Transparency International, Human Rights Watch and Global Witness have written to the IMF Executive Board reminding them that anti-corruption measures are needed in times of crisis, perhaps now more than ever.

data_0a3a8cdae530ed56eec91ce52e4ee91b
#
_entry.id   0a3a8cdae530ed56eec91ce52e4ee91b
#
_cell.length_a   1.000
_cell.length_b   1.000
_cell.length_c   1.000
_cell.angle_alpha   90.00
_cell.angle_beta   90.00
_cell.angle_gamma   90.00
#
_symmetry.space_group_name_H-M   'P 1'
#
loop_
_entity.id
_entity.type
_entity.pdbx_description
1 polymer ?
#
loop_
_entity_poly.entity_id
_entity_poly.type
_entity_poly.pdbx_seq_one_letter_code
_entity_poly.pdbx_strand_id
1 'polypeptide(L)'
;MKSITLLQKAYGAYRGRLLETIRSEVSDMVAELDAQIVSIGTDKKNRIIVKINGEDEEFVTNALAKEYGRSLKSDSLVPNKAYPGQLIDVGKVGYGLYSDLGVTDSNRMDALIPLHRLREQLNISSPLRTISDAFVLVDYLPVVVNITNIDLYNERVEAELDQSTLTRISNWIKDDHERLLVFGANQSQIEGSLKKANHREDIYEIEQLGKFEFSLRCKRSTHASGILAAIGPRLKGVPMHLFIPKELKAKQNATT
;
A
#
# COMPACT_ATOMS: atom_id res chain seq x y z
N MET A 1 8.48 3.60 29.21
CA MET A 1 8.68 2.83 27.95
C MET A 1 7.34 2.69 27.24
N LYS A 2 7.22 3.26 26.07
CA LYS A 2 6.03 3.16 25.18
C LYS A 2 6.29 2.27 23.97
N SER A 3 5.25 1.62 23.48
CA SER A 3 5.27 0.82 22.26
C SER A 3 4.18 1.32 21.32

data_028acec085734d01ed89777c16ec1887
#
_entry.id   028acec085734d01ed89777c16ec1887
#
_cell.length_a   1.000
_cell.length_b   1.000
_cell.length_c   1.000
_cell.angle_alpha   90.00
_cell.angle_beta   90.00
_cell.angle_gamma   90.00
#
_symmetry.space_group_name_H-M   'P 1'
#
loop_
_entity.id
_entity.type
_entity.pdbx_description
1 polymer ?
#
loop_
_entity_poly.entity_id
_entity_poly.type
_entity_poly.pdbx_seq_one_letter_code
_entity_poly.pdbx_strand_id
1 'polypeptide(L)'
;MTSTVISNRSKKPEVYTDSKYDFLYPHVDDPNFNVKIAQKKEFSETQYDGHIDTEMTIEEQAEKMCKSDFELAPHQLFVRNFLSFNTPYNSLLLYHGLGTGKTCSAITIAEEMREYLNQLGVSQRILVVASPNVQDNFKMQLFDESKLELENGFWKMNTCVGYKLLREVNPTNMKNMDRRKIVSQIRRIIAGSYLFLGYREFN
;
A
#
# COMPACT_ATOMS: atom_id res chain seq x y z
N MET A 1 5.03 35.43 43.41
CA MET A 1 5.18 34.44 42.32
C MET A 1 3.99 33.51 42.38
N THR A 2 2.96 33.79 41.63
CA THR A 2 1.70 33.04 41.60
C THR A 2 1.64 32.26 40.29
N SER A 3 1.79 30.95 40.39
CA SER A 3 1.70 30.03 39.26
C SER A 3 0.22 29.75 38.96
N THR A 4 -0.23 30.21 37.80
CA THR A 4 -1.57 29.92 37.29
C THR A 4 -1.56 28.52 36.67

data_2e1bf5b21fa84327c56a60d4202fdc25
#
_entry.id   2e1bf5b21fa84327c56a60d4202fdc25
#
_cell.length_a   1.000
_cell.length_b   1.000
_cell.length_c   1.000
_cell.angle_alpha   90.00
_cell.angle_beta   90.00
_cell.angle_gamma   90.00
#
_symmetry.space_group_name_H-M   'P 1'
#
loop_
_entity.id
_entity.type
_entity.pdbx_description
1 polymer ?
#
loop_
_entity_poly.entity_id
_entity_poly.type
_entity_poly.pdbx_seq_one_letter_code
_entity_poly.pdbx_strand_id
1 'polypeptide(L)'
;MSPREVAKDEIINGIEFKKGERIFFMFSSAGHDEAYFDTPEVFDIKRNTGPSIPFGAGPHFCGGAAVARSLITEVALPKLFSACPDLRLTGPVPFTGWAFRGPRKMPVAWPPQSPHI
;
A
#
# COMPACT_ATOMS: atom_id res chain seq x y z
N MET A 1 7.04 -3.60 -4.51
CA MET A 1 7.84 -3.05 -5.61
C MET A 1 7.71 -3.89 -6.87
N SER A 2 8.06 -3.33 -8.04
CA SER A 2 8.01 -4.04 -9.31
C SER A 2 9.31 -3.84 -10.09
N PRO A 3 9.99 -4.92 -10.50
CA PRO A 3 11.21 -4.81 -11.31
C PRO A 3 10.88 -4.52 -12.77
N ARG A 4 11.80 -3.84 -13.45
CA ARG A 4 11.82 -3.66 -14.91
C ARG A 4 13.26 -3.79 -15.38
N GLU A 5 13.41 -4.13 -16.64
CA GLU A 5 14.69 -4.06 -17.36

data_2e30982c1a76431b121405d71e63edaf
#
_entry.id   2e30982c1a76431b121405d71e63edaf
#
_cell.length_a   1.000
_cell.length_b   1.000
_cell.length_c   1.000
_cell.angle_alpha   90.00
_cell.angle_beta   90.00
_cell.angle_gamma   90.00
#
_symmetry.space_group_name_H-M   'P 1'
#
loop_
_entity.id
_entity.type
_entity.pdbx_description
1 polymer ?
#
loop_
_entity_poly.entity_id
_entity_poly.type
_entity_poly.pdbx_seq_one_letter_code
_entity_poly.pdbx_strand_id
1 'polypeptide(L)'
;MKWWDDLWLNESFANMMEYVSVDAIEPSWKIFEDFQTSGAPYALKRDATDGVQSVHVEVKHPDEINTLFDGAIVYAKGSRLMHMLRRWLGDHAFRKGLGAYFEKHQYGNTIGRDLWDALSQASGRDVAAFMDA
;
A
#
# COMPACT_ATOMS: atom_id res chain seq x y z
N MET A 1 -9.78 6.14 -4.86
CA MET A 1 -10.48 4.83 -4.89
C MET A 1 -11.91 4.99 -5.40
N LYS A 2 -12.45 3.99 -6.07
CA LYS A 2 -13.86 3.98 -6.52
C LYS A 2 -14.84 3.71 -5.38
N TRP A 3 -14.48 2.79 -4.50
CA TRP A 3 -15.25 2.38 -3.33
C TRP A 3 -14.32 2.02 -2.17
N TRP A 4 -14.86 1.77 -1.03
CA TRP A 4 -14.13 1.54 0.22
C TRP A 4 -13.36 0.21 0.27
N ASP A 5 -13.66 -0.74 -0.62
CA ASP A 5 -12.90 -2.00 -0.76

We are concerned that unleashing massive amounts of money without including basic transparency and anti-corruption measures risks undoing the significant progress the Fund has made in tackling corruption in recent years.... In times of crisis such as now, transparent and accountable spending becomes more important—not less so. With the stakes higher than ever, it is critical that people can ensure their governments are using emergency funds to safeguard public health and deliver desperately needed assistance to those hardest hit.... Corruption risks do not disappear during crises such as this one. In fact, they may be exacerbated by dramatic increases in the amounts and speed of spending, as well as the weakening or breakdown of oversight mechanisms, that allow powerful actors to take advantage of the crisis for their own benefit. For example, the United States Government Accountability Office estimated that up to 16 percent of the aid spent following Hurricane Katrina was lost to improper or fraudulent activities. Even at this early stage of the pandemic, there are already dozens of media reports of crime and corruption related to COVID-19. There is a high risk that public decisions will be captured or distorted by vested private interests for their own gain, using a range of methods that can include bribery, undisclosed lobbying, and opaque political donations, as well as leveraging situations where there are conflicts of interest or revolving doors between the public and private sectors. Moreover, the consequences of corruption increase dramatically during a crisis such as this one. The United Nations Office on Drugs and Crime (UNODC) estimates that, on average, 10 to 25 percent of a public contract’s value is lost to corruption. In normal times, this loss creates significant costs for governments, businesses, and citizens. But at a time like this, it can mean the difference between life and death, food on the table or hunger, a roof over one’s head or homelessness. In addition, the global financial system as a whole remains profoundly vulnerable to the operations of corrupt networks, with significant gaps in anti-money laundering effectiveness in developed countries and major financial centers.